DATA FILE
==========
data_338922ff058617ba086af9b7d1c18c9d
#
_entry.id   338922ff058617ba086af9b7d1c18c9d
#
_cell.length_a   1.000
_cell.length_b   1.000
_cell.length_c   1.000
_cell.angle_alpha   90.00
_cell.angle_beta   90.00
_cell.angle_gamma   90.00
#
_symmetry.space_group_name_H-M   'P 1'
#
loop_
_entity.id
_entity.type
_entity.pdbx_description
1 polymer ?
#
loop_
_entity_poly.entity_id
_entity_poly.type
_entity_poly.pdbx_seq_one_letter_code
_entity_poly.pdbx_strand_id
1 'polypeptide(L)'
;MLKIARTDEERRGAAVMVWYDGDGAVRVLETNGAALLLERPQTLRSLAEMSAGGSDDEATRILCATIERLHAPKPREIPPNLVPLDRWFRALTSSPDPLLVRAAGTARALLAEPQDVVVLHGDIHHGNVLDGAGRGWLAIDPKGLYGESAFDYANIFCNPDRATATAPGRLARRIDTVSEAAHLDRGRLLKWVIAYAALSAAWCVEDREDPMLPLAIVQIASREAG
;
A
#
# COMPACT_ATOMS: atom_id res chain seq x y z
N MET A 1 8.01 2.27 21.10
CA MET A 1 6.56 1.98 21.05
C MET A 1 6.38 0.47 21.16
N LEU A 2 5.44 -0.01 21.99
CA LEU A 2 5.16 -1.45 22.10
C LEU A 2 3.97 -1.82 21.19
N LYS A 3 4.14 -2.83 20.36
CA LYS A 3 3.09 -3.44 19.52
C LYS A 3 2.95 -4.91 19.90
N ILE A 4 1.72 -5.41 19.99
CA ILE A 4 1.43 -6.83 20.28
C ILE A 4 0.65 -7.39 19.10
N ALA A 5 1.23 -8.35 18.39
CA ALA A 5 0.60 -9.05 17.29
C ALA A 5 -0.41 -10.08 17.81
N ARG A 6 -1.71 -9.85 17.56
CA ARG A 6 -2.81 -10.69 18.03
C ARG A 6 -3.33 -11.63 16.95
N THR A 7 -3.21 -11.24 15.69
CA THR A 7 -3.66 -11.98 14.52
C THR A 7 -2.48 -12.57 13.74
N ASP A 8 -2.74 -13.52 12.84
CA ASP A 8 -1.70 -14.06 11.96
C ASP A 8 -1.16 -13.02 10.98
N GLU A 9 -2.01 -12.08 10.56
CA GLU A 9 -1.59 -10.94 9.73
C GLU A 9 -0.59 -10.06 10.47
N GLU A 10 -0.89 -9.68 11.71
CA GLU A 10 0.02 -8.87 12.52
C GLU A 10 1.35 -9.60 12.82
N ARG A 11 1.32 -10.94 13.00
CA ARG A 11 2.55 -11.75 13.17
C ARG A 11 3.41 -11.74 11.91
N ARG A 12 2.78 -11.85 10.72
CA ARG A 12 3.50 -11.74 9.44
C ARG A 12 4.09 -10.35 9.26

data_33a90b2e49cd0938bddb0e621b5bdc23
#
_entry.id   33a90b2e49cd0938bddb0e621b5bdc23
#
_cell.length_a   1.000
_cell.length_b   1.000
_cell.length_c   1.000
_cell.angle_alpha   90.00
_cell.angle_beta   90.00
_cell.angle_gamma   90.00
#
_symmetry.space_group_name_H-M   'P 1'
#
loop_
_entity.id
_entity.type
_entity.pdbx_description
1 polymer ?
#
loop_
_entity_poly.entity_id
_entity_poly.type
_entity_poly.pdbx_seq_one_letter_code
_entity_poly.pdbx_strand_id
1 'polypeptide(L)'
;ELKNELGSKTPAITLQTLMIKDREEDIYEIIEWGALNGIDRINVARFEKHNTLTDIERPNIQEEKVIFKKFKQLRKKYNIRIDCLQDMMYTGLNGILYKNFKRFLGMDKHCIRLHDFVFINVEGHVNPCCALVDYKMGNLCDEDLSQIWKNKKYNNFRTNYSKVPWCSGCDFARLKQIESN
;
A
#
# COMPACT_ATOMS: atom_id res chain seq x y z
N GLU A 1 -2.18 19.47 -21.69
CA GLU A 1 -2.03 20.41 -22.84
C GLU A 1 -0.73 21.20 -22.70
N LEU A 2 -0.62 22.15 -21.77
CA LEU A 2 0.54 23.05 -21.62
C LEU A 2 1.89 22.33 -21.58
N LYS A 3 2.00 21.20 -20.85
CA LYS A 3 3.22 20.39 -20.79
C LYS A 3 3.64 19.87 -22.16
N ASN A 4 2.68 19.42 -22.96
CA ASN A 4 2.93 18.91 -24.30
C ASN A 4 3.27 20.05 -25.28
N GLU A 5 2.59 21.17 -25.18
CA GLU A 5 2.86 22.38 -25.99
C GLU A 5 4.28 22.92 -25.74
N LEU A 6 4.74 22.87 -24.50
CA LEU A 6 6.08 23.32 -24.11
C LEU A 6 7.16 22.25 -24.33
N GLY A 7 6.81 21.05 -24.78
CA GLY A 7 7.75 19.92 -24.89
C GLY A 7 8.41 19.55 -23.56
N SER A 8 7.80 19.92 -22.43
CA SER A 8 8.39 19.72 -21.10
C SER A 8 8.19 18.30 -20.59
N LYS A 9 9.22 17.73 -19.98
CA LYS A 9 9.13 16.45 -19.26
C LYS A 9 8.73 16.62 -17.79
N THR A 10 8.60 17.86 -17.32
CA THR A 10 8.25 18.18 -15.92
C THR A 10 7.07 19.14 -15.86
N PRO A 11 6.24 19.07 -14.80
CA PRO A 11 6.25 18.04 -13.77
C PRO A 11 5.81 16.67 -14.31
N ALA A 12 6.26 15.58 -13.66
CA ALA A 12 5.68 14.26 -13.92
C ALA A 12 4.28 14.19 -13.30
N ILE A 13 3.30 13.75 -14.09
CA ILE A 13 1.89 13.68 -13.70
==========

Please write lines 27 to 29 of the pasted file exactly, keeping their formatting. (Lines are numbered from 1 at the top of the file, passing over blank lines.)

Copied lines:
;
A
#